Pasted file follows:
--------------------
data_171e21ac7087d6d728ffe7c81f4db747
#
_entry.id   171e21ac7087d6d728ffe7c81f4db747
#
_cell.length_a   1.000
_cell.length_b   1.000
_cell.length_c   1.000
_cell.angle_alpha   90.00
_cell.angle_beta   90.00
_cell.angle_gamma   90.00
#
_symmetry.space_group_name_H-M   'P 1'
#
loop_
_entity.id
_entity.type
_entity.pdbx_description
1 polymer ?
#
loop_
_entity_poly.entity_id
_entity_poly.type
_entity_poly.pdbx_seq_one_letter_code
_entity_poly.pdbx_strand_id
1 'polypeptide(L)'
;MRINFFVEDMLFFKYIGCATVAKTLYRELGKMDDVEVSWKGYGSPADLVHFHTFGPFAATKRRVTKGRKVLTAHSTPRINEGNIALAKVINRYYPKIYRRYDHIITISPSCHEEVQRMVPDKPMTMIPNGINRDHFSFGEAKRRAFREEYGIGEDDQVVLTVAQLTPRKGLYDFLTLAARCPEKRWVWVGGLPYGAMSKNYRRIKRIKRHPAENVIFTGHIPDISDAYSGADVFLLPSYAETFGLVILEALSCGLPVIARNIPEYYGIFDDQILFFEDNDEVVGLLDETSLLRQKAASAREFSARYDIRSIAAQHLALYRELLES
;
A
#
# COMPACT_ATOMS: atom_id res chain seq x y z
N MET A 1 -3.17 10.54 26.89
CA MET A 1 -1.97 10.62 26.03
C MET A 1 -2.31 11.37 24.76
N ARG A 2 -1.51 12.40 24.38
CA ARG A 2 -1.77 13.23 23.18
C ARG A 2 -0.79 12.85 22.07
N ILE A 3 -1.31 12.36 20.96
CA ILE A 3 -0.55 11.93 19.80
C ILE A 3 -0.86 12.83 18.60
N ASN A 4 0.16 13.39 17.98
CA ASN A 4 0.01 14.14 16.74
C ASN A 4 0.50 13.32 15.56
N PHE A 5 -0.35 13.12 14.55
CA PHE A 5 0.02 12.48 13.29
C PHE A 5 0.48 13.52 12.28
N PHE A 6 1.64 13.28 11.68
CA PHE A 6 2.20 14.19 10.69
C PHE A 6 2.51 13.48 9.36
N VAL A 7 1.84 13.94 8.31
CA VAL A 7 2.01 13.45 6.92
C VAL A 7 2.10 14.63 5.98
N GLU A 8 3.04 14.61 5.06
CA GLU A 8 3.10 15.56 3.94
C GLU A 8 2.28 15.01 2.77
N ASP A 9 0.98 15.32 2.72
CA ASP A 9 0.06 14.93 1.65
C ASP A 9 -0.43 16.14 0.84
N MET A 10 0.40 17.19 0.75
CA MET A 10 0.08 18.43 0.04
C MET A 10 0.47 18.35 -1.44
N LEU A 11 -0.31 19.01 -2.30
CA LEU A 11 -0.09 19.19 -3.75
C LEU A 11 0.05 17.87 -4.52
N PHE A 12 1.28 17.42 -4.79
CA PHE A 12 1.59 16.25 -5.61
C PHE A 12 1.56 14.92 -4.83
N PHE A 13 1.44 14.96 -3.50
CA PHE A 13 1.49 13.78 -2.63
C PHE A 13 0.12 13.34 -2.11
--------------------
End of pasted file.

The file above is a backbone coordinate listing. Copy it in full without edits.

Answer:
data_171e21ac7087d6d728ffe7c81f4db747
#
_entry.id   171e21ac7087d6d728ffe7c81f4db747
#
_cell.length_a   1.000
_cell.length_b   1.000
_cell.length_c   1.000
_cell.angle_alpha   90.00
_cell.angle_beta   90.00
_cell.angle_gamma   90.00
#
_symmetry.space_group_name_H-M   'P 1'
#
loop_
_entity.id
_entity.type
_entity.pdbx_description
1 polymer ?
#
loop_
_entity_poly.entity_id
_entity_poly.type
_entity_poly.pdbx_seq_one_letter_code
_entity_poly.pdbx_strand_id
1 'polypeptide(L)'
;MRINFFVEDMLFFKYIGCATVAKTLYRELGKMDDVEVSWKGYGSPADLVHFHTFGPFAATKRRVTKGRKVLTAHSTPRINEGNIALAKVINRYYPKIYRRYDHIITISPSCHEEVQRMVPDKPMTMIPNGINRDHFSFGEAKRRAFREEYGIGEDDQVVLTVAQLTPRKGLYDFLTLAARCPEKRWVWVGGLPYGAMSKNYRRIKRIKRHPAENVIFTGHIPDISDAYSGADVFLLPSYAETFGLVILEALSCGLPVIARNIPEYYGIFDDQILFFEDNDEVVGLLDETSLLRQKAASAREFSARYDIRSIAAQHLALYRELLES
;
A
#
# COMPACT_ATOMS: atom_id res chain seq x y z
N MET A 1 -3.17 10.54 26.89
CA MET A 1 -1.97 10.62 26.03
C MET A 1 -2.31 11.37 24.76
N ARG A 2 -1.51 12.40 24.38
CA ARG A 2 -1.77 13.23 23.18
C ARG A 2 -0.79 12.85 22.07
N ILE A 3 -1.31 12.36 20.96
CA ILE A 3 -0.55 11.93 19.80
C ILE A 3 -0.86 12.83 18.60
N ASN A 4 0.16 13.39 17.98
CA ASN A 4 0.01 14.14 16.74
C ASN A 4 0.50 13.32 15.56
N PHE A 5 -0.35 13.12 14.55
CA PHE A 5 0.02 12.48 13.29
C PHE A 5 0.48 13.52 12.28
N PHE A 6 1.64 13.28 11.68
CA PHE A 6 2.20 14.19 10.69
C PHE A 6 2.51 13.48 9.36
N VAL A 7 1.84 13.94 8.31
CA VAL A 7 2.01 13.45 6.92
C VAL A 7 2.10 14.63 5.98
N GLU A 8 3.04 14.61 5.06
CA GLU A 8 3.10 15.56 3.94
C GLU A 8 2.28 15.01 2.77
N ASP A 9 0.98 15.32 2.72
CA ASP A 9 0.06 14.93 1.65
C ASP A 9 -0.43 16.14 0.84
N MET A 10 0.40 17.19 0.75
CA MET A 10 0.08 18.43 0.04
C MET A 10 0.47 18.35 -1.44
N LEU A 11 -0.31 19.01 -2.30
CA LEU A 11 -0.09 19.19 -3.75
C LEU A 11 0.05 17.87 -4.52
N PHE A 12 1.28 17.42 -4.79
CA PHE A 12 1.59 16.25 -5.61
C PHE A 12 1.56 14.92 -4.83
N PHE A 13 1.44 14.96 -3.50
CA PHE A 13 1.49 13.78 -2.63
C PHE A 13 0.12 13.34 -2.11